Machines, Madness and Freedom: Invention in the Mojave Desert

Episode 5: America’s most passionate and daring inventors have built an engineering paradise in the middle of nowhere.

By Ashlee Vance | July 27, 2016

The airport in Mojave, Calif., does not look like much. It’s a modest complex planted in the middle of the Mojave Desert surrounded by ruddy mountains and dust-covered emptiness. The vibe of the place reflects Mojave the town. It feels rundown and depressed and as though its best days—if it ever had best days—are behind it.

But first impressions are deceiving. Because, if you hang around the Mojave airport for a bit, you’ll realize it’s a spectacular place like no other. Open a rusty hangar door, and it opens to reveal a test pilot tinkering on a plane that might set air speed records. Open another, and world-class engineers have gathered to build the biggest plane in history. Open another, and there’s Richard Branson sipping champagne next to his new spaceship. The Mojave airport is the home of the New Aerospace movement.

Mouse McCoy hopes to change the way vehicles are designed and built.
Mouse McCoy hopes to change the way vehicles are designed and built.
Source: Bloomberg

More than that, Mojave is home to a whole engineering revolution. Inventors of all stripes have flocked here to rethink machines. Some work on new rockets, some on new types of aircraft, and some of them work on new types of cars. The Mojave airport may be in the middle of nowhere—but it’s an irresistible draw for engineers with expansive imaginations. It’s the place itself that frees them up to think big and different. It’s America’s great inventor playground, where people can push machines to their limits.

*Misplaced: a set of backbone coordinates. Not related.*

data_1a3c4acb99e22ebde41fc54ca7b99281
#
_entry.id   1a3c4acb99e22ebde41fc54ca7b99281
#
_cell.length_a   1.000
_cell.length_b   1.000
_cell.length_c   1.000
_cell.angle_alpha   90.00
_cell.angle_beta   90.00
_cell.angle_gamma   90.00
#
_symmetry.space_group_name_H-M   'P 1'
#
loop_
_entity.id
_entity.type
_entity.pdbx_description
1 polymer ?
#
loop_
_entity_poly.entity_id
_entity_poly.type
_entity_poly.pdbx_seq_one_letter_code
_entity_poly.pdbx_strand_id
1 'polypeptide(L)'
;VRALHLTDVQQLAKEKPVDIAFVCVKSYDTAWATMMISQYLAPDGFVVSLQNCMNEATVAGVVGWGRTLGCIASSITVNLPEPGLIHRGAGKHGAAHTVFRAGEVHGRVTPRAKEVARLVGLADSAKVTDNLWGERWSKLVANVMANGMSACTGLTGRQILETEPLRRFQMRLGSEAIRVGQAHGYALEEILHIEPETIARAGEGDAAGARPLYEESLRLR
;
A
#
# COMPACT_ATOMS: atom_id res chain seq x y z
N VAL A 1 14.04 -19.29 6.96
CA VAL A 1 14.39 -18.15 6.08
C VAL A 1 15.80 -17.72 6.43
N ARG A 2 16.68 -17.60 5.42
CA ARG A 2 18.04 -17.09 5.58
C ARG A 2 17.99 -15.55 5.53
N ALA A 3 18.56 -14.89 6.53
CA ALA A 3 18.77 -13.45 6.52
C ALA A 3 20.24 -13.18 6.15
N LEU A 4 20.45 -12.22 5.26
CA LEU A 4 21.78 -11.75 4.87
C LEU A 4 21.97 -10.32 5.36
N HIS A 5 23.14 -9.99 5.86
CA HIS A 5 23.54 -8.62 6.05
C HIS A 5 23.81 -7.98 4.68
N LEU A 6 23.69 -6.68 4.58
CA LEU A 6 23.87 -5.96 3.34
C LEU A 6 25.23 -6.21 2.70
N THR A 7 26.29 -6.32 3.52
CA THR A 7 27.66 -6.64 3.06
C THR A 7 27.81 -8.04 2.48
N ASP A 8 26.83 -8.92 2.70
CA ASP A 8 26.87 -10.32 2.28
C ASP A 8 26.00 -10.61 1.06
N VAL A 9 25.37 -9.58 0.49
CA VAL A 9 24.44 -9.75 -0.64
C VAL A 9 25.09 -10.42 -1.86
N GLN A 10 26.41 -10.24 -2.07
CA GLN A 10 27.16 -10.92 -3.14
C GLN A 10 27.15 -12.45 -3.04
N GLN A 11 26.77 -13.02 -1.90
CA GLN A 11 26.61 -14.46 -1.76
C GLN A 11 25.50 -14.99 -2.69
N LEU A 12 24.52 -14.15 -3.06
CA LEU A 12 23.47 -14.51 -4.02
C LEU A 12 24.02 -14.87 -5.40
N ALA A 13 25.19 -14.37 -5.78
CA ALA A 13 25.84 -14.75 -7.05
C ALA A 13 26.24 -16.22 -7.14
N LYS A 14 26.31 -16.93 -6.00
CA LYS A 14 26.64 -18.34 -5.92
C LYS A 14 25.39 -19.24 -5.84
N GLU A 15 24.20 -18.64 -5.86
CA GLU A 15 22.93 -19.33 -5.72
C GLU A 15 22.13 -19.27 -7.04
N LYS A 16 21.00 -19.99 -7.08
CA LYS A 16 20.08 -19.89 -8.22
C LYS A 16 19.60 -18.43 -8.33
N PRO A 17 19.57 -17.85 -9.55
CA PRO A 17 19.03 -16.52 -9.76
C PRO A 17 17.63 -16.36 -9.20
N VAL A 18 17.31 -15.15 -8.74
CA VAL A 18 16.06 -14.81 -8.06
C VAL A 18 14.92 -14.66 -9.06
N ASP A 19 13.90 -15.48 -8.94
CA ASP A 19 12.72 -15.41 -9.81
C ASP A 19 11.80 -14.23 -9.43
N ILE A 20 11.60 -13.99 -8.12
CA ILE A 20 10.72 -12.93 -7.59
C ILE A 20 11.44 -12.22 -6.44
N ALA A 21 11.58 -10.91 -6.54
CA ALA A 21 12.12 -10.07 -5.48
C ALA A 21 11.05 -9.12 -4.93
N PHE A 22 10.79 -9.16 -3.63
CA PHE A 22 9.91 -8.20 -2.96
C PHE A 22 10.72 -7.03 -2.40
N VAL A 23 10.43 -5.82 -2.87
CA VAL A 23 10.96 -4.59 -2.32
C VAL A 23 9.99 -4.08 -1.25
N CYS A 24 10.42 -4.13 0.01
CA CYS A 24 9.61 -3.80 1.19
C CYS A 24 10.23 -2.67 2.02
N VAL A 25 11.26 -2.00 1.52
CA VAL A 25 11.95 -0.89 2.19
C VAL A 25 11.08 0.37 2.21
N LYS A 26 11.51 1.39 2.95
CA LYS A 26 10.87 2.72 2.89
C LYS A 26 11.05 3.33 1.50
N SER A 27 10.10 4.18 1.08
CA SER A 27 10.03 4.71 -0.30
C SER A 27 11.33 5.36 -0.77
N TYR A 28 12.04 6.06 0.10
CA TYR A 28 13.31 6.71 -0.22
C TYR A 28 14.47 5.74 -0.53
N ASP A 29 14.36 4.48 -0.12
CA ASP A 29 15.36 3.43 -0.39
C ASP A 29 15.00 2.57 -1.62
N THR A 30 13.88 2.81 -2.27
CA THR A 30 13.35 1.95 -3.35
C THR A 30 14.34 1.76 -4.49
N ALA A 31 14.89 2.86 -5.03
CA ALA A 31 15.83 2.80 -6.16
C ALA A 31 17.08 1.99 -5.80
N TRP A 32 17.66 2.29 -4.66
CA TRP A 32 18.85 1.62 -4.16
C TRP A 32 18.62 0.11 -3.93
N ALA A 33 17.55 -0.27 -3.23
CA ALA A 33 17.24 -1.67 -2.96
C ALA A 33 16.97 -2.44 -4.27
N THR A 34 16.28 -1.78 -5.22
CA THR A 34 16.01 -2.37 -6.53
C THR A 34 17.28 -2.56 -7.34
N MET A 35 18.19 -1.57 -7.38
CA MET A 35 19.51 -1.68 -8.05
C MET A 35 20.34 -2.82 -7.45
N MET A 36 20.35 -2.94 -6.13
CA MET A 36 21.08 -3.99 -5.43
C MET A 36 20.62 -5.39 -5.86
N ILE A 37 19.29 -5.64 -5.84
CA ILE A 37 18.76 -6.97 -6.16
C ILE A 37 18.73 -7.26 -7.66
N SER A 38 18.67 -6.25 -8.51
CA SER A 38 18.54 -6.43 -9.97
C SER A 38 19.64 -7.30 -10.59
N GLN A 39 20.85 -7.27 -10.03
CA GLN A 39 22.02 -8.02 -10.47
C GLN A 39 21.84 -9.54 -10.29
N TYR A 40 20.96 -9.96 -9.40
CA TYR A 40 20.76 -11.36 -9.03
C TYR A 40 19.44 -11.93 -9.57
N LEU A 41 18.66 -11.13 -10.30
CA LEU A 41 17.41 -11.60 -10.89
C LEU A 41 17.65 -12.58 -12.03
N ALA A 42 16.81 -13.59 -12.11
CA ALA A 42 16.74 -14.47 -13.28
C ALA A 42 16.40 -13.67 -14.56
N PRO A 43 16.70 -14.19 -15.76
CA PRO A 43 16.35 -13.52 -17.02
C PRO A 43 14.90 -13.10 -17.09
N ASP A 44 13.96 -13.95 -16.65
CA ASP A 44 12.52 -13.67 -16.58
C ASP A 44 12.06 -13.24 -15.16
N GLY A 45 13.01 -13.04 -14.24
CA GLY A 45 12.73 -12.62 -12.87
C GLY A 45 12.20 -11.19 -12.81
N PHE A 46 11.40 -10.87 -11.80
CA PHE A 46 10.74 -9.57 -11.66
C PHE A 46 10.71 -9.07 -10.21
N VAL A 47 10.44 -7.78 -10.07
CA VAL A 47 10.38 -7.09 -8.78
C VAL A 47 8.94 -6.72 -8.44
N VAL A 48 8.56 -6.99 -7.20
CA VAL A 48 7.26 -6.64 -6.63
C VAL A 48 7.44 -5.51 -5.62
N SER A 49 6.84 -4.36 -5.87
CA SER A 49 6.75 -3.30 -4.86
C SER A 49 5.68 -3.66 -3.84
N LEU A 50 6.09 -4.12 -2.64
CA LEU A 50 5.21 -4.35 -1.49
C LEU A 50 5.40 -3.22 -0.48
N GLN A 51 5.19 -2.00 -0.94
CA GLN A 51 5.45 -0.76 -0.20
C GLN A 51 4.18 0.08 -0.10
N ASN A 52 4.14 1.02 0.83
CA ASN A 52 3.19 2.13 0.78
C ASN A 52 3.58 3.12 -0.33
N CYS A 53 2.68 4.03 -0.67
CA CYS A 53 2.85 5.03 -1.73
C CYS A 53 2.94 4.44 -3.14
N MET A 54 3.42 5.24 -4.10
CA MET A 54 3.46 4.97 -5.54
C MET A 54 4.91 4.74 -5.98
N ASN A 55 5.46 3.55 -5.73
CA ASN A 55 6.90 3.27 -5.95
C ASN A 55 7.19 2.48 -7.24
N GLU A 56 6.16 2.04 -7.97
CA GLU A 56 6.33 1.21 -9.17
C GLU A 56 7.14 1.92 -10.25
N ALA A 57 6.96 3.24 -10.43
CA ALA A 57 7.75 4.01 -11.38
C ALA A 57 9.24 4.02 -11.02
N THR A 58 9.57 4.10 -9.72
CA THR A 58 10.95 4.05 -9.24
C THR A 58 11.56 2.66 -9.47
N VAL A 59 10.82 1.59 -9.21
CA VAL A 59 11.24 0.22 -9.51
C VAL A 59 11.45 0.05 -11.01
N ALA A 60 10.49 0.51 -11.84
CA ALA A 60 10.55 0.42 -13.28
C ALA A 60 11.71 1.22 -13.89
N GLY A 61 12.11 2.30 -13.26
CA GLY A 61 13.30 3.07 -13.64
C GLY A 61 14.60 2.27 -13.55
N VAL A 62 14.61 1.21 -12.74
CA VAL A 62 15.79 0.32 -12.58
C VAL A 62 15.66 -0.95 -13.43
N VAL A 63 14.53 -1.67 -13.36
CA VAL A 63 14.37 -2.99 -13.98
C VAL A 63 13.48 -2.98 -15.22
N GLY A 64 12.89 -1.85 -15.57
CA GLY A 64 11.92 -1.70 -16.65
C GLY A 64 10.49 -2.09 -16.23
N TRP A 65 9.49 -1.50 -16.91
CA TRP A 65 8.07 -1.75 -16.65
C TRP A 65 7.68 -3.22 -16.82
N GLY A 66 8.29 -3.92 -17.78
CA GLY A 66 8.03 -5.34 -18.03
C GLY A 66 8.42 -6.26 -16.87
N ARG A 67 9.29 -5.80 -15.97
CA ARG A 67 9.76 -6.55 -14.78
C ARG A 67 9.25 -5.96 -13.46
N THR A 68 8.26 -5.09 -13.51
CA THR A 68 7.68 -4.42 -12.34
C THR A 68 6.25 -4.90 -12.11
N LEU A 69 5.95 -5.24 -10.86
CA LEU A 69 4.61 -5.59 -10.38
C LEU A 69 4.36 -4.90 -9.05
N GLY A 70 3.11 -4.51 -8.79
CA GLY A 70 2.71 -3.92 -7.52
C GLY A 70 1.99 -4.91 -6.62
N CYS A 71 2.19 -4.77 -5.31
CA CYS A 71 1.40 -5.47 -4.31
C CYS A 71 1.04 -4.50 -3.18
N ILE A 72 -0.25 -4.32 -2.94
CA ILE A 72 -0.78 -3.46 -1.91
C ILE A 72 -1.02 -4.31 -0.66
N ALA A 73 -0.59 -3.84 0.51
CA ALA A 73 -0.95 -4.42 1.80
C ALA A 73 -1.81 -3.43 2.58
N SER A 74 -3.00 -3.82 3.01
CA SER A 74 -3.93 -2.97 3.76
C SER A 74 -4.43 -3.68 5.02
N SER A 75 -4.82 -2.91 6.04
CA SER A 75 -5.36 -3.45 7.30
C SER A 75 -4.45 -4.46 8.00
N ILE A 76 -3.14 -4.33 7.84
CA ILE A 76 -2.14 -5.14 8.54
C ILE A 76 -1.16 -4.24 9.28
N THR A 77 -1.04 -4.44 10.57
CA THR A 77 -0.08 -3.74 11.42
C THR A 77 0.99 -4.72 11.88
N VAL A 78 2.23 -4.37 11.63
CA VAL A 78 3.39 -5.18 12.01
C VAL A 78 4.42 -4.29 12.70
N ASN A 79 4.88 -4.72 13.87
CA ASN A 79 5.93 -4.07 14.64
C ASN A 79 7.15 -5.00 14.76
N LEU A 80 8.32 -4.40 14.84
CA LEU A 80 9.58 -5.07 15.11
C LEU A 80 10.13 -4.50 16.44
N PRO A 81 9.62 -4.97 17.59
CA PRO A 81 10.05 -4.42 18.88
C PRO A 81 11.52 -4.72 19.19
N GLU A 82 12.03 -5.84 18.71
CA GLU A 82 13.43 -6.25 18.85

This episode of Hello World explains how the Mojave came to be and why so many unusual inventors call it home. My journey starts in Los Angeles at the workshop of the relentless inventor Dezso Molnar, who then takes me straight to the heart of the Mojave to test out his flying cars. Next up, I witness a great many explosions while hanging out at the Friends of Amateur Rocketry compound and then head to a nearby ranch to commune with my engineering spirit guide—an eccentric named Ricky Ricardo, who throws desert raves at his place.

The engineers come here then because they have no choice.

Back at the Mojave airport, Richard Branson gives me a tour of Virgin Galactic’s SpaceShipTwo and his company’s manufacturing and testing facilities. And then it’s back into the desert with the motorcycle racer and movie director Mouse McCoy to see how he’s using artificial intelligence to reinvent cars. My journey naturally ends with a road trip to the Las Vegas strip in a homemade self-driving car built by hacker extraordinaire George Hotz. If you like fast machines or weird machines, or explosions, or me almost dying, you will enjoy this episode.

There’s something magical about the connection between Los Angeles and the Mojave Desert. It’s in L.A. that people in the aerospace and automotive industries go to work during the week inside of their fancy offices and fancy factories. And it’s in the Mojave that many of these same people head on the weekends to cut loose and try out the ideas their companies don’t condone. The Mojave has everything an engineering radical needs, from super-smooth, dried-up lakebeds to vast open airspace. For decades, L.A. and this desert have helped push American engineering forward.

Dezso Molnar's flying car.
Dezso Molnar's gyrocopter is one piece of his flying car concept.
Source: Bloomberg

For the engineers who settle in the Mojave, there’s an element of sacrifice. The handful of cities surrounding the Mojave airport are depressed. The food is bad. The schools are not great. And the weather is horrendous.

The engineers come here then because they have no choice. They’re compelled to work on grand machines and to spend their lives in the dusty workshops and warehouses. That passion spills out into the Mojave and imbues it with a spirit that you won’t find in Los Angeles or Silicon Valley. If you have a chance, it’s worth a visit. All the better if you can flutter in in your own flying car.

Watch more from Hello World



Episode 2: Sweden
Why Sweden Is So Good at Making Tech Everyone Wants

Episode 3: Israel
How the Constant Threat of War Shaped Israel’s Tech Industry

Episode 4: Iceland
Iceland’s Cutting-Edge Tech Thrives in a Punishing Terrain